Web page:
Right in the middle of this, when it got really creative, one of the chatters piped up with the suggestion that we enable this discussion as a "Wave" on google wave.

Google Wave may be the advent of Web 4.0, but it's still in beta and works irregularly for me.

People jumped on that idea of using Google Wave with JOY. A few minutes later the enabler called for people to give their google wave addresses and started a Wave where people could side-chat the chat.

Only problem is, I had barely paid attention to Google Wave. I didn't know what it was or how it worked or why it might be useful, and I didn't have the credential they wanted to sign me into their Wave, nor know how to get that credential (except I knew someone had to invite you to be a beta tester), so I continued to read and comment on the twitter thread.

At the end of 2 hours, the group of creative, well educated, amazingly talented, and broadly read folks had come up with the charcoal sketch of a "world" that they could build together and all find stories to tell within the boundaries of that world.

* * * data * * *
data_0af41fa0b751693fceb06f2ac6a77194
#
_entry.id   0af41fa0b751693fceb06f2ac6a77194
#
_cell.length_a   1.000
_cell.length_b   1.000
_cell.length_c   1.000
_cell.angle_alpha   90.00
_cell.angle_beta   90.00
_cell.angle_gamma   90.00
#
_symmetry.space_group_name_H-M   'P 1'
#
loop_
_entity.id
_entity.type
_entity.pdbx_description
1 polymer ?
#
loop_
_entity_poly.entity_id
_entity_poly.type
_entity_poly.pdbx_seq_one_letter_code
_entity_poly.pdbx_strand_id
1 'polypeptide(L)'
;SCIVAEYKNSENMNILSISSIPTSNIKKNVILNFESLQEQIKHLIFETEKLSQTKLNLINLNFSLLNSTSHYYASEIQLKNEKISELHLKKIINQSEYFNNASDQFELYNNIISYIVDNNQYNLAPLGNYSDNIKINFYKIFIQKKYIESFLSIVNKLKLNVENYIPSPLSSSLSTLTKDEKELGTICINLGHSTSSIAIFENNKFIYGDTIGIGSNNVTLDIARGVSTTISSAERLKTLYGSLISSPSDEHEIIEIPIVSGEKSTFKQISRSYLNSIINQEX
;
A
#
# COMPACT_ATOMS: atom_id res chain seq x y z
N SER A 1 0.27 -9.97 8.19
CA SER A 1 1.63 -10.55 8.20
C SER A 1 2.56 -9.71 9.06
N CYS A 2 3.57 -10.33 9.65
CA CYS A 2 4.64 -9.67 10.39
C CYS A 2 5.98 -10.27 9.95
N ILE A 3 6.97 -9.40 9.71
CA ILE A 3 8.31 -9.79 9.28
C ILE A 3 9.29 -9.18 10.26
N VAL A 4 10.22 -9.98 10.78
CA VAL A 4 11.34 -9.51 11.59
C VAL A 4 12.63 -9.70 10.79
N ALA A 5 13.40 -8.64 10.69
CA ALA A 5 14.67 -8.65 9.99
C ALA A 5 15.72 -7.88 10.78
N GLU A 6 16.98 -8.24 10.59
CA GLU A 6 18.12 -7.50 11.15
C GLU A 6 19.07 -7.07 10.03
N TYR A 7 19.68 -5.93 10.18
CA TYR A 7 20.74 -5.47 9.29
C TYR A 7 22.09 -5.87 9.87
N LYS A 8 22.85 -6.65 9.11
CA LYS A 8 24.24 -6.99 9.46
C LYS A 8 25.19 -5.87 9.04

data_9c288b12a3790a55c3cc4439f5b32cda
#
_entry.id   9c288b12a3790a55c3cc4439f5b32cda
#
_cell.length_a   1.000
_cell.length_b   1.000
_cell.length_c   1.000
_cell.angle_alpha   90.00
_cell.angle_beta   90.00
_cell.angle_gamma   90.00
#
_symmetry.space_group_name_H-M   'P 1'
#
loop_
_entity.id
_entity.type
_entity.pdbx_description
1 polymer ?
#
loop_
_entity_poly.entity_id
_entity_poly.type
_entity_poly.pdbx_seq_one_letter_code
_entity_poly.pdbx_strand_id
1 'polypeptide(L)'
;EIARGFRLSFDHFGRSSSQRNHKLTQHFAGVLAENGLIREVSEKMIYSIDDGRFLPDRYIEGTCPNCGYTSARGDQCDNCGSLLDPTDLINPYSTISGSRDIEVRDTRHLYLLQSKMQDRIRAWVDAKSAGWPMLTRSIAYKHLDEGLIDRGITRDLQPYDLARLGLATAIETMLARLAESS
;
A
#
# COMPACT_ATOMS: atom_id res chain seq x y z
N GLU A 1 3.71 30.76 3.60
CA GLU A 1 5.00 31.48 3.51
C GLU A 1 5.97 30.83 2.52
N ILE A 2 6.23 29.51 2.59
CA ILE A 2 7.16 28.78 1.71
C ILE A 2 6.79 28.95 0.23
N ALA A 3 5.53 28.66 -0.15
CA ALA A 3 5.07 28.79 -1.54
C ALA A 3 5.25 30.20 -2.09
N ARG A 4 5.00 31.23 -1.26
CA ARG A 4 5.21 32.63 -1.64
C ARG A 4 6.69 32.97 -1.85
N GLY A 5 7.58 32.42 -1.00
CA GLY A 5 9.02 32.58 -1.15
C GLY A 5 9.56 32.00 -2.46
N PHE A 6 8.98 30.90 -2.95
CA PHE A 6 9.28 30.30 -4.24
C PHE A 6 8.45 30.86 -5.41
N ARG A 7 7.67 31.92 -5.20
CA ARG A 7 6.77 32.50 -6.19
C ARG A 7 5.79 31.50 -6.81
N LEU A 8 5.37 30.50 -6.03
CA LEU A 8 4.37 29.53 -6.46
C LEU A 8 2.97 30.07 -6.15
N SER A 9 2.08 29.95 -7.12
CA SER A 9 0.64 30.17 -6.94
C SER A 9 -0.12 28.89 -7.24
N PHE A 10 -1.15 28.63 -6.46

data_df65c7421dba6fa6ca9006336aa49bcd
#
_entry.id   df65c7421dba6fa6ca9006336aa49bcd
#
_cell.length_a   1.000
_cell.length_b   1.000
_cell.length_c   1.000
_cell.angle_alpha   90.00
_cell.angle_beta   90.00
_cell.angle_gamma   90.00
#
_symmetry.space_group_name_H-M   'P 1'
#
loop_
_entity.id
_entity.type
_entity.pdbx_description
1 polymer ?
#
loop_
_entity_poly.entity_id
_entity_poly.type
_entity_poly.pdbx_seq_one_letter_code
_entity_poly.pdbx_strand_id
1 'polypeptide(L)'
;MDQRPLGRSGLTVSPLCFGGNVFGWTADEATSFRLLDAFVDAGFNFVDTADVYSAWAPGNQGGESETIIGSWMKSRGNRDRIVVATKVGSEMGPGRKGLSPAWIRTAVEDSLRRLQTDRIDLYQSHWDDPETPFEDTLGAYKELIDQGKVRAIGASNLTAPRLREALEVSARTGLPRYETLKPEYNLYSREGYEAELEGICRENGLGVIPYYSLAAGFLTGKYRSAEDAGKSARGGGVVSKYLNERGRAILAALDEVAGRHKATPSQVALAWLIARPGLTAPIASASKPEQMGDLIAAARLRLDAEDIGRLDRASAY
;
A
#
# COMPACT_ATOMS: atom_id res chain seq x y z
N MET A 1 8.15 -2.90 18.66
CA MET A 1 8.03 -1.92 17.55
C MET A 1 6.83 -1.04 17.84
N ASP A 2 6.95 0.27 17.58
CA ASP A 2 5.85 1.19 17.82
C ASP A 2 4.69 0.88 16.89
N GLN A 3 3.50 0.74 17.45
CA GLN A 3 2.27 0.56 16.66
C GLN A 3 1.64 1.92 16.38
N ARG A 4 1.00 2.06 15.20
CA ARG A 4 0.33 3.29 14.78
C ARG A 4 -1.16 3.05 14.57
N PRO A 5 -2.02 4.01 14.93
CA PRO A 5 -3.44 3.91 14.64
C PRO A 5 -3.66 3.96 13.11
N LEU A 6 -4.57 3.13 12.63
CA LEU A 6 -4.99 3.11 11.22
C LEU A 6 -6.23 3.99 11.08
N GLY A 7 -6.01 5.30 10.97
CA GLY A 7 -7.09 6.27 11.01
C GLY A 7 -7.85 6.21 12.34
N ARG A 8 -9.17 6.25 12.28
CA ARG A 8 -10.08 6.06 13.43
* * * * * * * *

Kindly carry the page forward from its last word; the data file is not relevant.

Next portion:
Here's the deal.

The worldbuilding chat sessions (another on Friday Dec 18, 2009) were started by David's invitation to about 60 writers, and they were open to anyone else on twitter. Since for the most part, our cryptic tweets went to all our followers (often over 1,000 people apiece), a number of non-participants watched this process, and a couple ducked into the thread to say it was very interesting. You can come watch the second chat session. Follow @DavidRozansky for the announcement of the hashtag, most likely #scifichat or #sfchatworld

David Rozansky intends to select from submitted stories so that the anthology he's creating will end up about 50% established professionals and 50% new voices.

The concept is that we collectively will create the world, then anyone who wants to submit to it will send him a story. When the world has been created, the story-length and anthology length and other terms will be determined. Just participating in the worldbuilding and submitting a story does not mean your story will be accepted. This is a "real" publisher, with the usual stringent standards.